In FIG. 11, the reference (120) designates an increased load of entered passengers during the up call response at the first floor and is a ratio of an average data of the conventional increased load in the up call (1a) at the first floor to the full load (the circuit is not shown). The reference (121) designates a multiplier for multiplying the input B to the input A; (122) designates a divider for dividing the input A by the input B; (122a) designates the output thereof as the load probability in the up call at the first floor. The full passing estimated time processor (961A) computes the estimated time. The comparator (97A) outputs as the estimation (11aA), the higher value of either the estimated arrival time or the sum of the estimated arrival time and the hall call continuing time. The estimation (11aA) shows the up call estimation of the maximum time (worst service) in the allocation of the car (a) to the up call (1a) at the first floor. This is operated by the equation:

H=max Til

wherein Til: service estimated time to hall call i (reaching estimated time+hall call continuing time+full passing estimated time).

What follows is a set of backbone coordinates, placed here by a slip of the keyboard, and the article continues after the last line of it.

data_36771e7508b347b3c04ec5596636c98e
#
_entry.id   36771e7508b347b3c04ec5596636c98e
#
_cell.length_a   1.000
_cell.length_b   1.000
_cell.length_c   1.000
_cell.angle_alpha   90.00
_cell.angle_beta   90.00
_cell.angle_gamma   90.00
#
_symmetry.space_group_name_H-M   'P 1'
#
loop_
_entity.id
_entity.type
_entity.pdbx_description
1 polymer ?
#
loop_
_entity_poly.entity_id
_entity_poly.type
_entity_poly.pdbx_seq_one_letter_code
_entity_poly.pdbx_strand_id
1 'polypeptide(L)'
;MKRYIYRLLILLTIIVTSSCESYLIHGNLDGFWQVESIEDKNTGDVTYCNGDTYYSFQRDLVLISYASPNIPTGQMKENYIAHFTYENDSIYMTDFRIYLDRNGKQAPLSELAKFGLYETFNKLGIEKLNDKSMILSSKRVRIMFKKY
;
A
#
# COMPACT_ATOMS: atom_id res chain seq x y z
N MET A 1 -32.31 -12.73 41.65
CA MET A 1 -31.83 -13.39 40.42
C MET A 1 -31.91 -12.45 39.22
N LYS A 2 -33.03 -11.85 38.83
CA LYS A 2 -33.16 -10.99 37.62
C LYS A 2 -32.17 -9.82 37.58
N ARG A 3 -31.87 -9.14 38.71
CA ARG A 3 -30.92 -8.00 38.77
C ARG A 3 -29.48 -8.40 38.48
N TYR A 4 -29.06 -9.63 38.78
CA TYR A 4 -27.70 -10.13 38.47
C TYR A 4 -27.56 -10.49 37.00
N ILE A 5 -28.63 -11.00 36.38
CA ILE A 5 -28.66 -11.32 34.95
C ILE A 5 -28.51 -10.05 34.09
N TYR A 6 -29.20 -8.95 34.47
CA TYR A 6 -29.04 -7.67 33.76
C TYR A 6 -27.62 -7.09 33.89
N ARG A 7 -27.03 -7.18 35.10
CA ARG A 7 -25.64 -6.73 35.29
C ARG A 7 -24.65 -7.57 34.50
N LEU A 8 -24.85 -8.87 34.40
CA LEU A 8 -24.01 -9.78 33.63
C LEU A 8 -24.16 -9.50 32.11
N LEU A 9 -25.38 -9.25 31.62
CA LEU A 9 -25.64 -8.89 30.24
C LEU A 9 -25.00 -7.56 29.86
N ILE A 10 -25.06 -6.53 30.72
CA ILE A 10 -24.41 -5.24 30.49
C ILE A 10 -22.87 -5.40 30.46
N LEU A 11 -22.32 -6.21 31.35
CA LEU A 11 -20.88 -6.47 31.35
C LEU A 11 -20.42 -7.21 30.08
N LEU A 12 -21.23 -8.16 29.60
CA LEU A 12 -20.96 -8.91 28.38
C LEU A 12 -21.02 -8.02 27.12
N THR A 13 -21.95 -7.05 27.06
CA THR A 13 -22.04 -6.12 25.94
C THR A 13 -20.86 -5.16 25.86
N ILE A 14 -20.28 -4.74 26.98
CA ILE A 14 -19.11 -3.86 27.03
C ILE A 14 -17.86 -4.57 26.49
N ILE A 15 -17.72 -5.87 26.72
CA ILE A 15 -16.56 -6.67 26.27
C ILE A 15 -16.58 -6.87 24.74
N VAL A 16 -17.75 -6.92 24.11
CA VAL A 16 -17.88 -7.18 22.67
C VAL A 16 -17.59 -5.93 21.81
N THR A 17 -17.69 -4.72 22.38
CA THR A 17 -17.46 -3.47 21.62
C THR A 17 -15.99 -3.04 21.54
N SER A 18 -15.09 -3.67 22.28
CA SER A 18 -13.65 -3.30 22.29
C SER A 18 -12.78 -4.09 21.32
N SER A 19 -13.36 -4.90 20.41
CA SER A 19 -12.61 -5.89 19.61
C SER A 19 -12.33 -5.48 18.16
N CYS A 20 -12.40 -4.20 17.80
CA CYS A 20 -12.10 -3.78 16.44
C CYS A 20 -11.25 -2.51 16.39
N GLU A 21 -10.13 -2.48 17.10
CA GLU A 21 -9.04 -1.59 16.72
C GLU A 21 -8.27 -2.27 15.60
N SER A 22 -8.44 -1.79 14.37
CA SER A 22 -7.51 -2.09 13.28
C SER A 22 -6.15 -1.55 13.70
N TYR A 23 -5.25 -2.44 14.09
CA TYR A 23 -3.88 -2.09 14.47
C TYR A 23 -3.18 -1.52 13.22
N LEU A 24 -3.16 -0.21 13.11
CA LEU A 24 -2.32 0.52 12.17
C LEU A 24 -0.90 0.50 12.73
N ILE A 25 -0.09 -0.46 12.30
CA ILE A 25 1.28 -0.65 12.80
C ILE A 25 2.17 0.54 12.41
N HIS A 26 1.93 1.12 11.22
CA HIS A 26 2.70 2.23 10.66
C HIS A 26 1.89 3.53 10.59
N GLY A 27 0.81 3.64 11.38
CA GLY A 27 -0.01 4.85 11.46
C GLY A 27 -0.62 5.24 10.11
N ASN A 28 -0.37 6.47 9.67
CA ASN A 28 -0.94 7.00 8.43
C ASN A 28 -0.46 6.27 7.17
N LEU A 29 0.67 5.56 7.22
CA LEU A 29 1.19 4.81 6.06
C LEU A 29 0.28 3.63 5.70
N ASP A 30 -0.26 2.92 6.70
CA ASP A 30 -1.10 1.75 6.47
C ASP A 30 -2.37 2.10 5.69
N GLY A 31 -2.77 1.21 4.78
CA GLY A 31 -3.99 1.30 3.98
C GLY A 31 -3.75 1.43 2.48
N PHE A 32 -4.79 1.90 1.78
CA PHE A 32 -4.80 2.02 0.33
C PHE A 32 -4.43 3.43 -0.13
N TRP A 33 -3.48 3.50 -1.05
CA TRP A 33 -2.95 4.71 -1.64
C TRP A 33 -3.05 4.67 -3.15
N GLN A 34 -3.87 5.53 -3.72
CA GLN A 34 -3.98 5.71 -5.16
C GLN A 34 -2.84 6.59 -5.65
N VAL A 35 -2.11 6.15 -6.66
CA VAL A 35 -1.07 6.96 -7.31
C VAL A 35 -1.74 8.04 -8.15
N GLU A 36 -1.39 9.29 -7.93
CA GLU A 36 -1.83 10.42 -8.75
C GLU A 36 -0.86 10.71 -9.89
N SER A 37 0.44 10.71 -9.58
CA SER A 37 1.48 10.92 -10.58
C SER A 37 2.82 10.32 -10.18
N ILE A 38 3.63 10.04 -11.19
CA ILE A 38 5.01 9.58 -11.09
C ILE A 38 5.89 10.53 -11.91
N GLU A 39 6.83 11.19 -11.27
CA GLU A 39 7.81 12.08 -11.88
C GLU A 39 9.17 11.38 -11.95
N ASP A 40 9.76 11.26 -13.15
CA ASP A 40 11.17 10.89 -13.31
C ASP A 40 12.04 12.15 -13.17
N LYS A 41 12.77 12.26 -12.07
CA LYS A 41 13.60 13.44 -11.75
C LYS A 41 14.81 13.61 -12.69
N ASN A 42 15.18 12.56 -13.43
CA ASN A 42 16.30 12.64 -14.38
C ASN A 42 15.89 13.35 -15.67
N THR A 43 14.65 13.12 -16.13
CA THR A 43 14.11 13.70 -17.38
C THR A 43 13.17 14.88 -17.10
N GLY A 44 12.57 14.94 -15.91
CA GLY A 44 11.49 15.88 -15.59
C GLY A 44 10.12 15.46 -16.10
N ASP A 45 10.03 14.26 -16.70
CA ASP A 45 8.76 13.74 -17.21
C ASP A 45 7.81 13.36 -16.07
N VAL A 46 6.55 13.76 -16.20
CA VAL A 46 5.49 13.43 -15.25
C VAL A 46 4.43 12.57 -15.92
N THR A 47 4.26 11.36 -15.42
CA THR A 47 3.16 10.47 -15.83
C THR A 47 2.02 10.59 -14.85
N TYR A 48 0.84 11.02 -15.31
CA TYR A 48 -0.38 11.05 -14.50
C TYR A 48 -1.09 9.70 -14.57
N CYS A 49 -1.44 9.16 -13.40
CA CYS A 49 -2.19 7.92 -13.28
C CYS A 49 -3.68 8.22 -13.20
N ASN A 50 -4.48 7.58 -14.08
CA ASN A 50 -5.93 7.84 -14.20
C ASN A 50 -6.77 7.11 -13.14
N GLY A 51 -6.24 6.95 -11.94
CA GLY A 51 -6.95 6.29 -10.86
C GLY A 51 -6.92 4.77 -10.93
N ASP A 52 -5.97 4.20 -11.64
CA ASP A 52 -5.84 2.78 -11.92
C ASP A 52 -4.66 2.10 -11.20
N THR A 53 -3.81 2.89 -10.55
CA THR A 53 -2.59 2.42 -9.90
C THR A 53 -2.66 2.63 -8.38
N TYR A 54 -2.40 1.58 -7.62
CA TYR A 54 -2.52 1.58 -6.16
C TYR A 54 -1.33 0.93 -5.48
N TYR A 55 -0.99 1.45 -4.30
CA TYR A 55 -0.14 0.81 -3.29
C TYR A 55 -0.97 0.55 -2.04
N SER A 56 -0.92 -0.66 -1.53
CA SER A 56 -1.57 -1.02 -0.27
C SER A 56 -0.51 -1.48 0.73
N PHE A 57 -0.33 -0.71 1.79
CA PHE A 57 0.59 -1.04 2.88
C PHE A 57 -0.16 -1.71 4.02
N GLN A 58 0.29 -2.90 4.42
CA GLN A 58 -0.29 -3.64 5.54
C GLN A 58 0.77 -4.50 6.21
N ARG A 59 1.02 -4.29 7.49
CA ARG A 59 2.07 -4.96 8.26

When the up call response probability (92aB) of the car No. 2 is output in FIG. 7, the data of the output is multiplied by the increased load (120) by the multiplier (121B) and is divided by the constant time (89) by the divider (122B). The data is then output as the entered load probability (122aB). The same performance is given for the up calls at the other floors or the down calls. The same performance is also given for the remaining load probability. When the condition in the building is clearly understood, the entered increase load can be constant.

The entered or remaining load probabilities are input to operate the full passing estimated time in the steps shown in FIG. 10. The steps are similar to the steps in FIG. 5 in most steps and accordingly, only the difference will be illustrated.